Chaos and complexity are a set of mathematical constructs that describe how systems change over time. We use these principles to inform theory and experiments on psychological topics. To see some of the basic ideas involving chaos and complexity, please visit the Society for Chaos Theory in Psychology and Life Sciences website.
During the 2009-14 academic years we have designed and conducted a series of experiments on the topic of cognitive workload and fatigue that utilize catastrophe theory, which describes and explains sudden and discontinuous changes of events. Some of this work is still in progress. Other chaos and complexity topics in the recent past have involved the emergence of leaders from groups that perform different types of tasks and group coordination dynamics. Some of the ideas are relevant to emergency response situations.
In the next phase of work we intend to combine the group dynamics and cognitive dynamics to study cognitive workload in groups. Other nonlinear constructs such as chaotic time series, entropy, self-organization, and synchronization are also involved. We often find new challenges to harness the nonlinear concepts with psychological data.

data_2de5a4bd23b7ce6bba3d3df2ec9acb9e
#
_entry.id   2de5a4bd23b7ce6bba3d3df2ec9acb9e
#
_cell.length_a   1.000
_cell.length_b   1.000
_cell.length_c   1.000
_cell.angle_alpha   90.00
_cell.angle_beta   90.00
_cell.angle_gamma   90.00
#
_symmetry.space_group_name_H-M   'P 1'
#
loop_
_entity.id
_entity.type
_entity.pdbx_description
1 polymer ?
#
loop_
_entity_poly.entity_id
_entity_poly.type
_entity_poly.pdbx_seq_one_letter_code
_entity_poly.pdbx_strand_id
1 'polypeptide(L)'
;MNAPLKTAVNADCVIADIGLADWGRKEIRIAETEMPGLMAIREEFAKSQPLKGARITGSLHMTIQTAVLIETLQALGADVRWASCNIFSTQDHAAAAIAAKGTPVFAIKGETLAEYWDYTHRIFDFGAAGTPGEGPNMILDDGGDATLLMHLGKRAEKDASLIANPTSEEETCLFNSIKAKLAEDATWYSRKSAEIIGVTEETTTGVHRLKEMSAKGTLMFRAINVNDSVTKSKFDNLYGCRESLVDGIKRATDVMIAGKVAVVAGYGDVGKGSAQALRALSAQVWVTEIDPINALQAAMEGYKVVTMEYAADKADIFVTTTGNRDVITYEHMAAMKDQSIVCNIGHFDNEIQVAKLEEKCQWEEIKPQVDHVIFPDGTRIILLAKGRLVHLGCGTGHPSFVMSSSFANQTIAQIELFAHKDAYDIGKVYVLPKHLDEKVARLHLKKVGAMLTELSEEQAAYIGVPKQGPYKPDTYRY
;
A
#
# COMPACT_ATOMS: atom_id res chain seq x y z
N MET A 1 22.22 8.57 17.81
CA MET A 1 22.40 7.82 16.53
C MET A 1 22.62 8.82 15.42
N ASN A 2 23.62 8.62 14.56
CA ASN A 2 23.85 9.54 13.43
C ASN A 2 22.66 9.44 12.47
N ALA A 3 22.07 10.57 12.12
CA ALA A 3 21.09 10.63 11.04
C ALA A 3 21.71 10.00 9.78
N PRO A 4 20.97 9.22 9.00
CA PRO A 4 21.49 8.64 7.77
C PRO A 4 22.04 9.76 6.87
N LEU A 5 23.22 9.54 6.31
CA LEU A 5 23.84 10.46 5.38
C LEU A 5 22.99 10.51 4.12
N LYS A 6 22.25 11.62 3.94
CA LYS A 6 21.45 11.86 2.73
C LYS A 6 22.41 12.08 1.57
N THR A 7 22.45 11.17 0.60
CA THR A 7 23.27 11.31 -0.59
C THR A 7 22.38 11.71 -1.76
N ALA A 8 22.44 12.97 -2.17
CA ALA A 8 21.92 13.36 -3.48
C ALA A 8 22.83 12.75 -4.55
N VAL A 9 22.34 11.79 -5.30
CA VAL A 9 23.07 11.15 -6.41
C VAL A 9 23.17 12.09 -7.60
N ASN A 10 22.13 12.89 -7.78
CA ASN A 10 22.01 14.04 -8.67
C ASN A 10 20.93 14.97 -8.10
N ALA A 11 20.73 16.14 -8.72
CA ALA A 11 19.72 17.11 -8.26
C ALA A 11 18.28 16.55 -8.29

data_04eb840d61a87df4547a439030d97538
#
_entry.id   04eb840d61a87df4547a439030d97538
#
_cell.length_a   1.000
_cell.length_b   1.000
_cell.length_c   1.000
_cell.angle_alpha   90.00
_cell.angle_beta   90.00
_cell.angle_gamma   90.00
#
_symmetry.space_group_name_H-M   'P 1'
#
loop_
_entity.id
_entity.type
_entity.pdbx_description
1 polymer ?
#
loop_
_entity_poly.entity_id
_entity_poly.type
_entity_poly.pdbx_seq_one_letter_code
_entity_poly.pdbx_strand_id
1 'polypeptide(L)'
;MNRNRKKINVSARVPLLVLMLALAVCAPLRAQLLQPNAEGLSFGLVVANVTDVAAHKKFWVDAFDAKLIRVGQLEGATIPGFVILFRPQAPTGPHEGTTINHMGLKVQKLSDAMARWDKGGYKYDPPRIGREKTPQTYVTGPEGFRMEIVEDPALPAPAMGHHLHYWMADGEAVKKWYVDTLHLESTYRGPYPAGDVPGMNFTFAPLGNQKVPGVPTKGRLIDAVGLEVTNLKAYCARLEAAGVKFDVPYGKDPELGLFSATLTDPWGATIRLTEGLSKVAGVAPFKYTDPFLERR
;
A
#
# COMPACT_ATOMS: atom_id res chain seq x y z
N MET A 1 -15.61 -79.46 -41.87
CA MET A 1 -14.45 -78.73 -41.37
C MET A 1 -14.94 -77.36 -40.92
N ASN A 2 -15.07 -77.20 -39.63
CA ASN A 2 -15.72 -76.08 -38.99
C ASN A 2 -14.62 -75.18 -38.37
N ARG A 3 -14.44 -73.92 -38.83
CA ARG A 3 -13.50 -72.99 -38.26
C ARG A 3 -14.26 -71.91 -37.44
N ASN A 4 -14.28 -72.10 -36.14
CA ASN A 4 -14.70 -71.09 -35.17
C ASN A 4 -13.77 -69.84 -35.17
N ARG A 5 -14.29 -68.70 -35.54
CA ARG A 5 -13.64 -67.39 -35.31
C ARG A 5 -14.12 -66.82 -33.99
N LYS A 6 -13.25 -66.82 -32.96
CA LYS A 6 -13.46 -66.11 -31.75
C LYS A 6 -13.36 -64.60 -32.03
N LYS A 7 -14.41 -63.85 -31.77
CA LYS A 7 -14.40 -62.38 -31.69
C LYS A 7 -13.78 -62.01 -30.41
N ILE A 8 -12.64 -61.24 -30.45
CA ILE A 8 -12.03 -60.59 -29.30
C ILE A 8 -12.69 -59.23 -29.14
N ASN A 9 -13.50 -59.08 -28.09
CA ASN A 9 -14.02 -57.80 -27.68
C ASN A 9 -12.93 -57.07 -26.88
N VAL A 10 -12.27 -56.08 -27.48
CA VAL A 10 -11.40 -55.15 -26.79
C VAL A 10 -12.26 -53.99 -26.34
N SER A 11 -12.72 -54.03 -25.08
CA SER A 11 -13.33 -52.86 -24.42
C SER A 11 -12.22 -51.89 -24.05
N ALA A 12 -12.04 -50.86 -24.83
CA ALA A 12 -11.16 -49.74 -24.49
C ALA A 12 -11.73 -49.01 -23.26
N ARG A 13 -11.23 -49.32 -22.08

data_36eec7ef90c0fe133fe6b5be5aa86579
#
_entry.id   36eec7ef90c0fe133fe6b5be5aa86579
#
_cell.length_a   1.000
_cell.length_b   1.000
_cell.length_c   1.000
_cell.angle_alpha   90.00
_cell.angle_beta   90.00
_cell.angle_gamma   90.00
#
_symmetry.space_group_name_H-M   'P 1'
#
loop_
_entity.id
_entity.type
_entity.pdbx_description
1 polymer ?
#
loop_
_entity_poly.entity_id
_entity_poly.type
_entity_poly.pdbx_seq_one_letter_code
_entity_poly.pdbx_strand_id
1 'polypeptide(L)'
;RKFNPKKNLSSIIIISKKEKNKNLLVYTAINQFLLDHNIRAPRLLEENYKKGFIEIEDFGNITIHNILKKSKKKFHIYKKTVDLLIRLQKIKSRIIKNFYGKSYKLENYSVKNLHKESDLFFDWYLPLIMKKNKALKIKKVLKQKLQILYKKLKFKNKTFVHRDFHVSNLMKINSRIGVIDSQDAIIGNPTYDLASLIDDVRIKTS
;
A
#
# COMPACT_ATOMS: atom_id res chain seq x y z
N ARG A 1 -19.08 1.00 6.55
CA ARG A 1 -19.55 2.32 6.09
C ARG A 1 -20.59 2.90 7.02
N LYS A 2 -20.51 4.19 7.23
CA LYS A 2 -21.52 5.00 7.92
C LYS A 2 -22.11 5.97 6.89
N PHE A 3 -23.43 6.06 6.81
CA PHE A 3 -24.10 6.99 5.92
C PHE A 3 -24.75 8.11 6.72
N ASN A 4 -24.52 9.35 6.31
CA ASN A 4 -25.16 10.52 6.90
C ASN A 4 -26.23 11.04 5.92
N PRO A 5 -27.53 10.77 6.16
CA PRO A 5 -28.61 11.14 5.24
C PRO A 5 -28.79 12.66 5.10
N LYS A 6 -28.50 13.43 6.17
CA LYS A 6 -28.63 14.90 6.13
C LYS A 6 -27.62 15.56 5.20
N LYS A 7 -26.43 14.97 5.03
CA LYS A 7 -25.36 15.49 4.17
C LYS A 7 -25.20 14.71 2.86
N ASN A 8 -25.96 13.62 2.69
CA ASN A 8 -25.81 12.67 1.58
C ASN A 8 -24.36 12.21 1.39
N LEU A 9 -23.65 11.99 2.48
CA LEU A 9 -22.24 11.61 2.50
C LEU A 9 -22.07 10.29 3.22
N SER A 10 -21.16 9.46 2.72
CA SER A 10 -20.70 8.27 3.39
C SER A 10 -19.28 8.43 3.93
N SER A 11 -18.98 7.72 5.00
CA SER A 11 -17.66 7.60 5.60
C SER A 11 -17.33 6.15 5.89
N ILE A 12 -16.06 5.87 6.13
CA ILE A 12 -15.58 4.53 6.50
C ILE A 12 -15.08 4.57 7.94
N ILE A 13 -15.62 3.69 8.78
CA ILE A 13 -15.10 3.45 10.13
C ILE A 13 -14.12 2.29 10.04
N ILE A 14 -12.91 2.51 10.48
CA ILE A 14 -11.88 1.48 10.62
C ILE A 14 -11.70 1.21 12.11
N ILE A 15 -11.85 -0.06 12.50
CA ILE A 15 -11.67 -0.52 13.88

Another project in the mix is involves the orbital decomposition algorithms (we now have a computer program for it) for recognizing patterns in qualitative data that involve a series of potentially chaotic events. Examples of applications have included the analysis of human conversations, domestic and political violence, and the temporal organization and display of clinical symptoms.
New undergraduate research assistants should, ideally, have completed Psyc 2001 (statistics) and Psyc 2050 (research methods) and be available for at least two semesters for course credit. Other types of research or computer skills are also welcome and encouraged
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